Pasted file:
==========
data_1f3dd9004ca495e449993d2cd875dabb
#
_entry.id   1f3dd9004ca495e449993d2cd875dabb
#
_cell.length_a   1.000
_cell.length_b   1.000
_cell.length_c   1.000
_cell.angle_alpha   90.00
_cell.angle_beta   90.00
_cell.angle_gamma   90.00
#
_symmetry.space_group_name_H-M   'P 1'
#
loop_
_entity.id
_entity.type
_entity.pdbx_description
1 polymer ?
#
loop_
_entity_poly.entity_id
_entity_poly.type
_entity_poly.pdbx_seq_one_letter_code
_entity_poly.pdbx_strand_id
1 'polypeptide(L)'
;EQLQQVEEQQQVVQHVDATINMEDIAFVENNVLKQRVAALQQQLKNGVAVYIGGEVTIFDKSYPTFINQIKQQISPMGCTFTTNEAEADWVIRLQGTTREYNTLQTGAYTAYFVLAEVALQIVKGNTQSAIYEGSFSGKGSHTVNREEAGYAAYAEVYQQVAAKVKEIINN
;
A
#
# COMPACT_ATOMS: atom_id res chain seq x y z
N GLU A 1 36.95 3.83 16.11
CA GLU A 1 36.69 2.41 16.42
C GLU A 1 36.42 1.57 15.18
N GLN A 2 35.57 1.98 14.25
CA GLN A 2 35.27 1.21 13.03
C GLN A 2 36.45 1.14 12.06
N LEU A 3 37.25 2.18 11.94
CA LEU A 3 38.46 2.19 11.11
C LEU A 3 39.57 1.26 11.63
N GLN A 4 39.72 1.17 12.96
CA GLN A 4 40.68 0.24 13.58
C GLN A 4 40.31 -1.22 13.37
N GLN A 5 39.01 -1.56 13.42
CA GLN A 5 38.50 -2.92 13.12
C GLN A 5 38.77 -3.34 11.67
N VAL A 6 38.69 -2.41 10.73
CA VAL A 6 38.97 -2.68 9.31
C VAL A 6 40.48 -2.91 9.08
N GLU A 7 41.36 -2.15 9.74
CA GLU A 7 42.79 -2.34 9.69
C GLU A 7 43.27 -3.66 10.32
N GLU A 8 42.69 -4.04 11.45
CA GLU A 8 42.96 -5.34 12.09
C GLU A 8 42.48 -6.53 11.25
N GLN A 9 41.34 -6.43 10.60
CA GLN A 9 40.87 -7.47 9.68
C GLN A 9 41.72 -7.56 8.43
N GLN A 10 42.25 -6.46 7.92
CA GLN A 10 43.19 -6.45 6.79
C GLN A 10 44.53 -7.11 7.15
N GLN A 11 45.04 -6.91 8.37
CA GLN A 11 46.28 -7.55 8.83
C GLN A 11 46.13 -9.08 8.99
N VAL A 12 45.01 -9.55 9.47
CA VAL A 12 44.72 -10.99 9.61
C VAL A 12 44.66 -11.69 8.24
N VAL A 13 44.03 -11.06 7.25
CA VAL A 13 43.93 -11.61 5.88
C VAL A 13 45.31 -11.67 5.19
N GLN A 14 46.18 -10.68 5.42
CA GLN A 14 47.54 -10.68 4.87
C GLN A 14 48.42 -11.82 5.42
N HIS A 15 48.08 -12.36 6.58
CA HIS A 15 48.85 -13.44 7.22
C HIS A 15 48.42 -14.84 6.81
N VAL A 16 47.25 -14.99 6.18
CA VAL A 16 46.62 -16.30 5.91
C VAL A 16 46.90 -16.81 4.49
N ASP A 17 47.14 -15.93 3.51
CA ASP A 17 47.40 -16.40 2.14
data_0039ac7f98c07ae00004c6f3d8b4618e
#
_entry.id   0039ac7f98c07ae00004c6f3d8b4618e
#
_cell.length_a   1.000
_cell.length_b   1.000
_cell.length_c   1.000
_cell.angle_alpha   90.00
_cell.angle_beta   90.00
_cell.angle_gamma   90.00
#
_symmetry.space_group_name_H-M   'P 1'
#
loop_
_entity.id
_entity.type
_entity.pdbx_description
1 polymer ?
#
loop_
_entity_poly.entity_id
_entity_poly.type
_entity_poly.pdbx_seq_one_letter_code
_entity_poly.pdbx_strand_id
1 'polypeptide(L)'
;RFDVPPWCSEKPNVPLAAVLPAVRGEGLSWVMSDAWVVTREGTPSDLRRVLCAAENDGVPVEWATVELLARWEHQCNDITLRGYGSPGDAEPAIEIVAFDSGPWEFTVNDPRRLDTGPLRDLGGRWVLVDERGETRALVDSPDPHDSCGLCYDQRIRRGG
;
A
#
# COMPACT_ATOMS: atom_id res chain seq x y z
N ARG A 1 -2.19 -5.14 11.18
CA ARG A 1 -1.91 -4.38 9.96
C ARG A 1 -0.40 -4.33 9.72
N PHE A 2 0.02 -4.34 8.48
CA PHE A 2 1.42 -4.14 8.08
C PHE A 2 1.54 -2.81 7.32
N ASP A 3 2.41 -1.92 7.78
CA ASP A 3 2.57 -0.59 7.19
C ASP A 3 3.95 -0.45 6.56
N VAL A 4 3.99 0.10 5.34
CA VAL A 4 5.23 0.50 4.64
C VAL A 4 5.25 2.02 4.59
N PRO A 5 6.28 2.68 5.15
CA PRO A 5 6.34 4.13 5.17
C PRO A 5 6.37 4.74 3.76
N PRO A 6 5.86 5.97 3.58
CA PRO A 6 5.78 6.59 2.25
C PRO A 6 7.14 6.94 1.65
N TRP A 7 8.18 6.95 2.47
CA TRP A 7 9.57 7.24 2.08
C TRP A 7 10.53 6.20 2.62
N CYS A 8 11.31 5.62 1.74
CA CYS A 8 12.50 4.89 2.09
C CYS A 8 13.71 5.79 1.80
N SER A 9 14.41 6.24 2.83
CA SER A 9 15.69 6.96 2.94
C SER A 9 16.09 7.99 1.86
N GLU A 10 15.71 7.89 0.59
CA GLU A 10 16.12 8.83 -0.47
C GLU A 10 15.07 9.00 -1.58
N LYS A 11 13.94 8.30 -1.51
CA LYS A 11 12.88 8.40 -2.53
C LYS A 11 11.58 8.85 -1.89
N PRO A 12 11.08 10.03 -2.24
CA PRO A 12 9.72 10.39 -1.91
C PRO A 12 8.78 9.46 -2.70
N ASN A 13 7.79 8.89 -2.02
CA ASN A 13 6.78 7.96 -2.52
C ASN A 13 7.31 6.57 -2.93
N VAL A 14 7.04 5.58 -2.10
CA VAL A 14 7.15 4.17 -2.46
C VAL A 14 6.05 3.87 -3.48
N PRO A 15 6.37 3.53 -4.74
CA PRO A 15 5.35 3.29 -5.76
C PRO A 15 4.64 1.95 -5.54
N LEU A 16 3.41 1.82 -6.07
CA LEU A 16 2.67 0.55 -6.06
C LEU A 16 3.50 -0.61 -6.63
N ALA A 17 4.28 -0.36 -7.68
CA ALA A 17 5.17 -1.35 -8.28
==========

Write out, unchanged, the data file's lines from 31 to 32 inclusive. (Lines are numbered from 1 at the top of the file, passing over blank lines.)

N GLU A 1 36.95 3.83 16.11
CA GLU A 1 36.69 2.41 16.42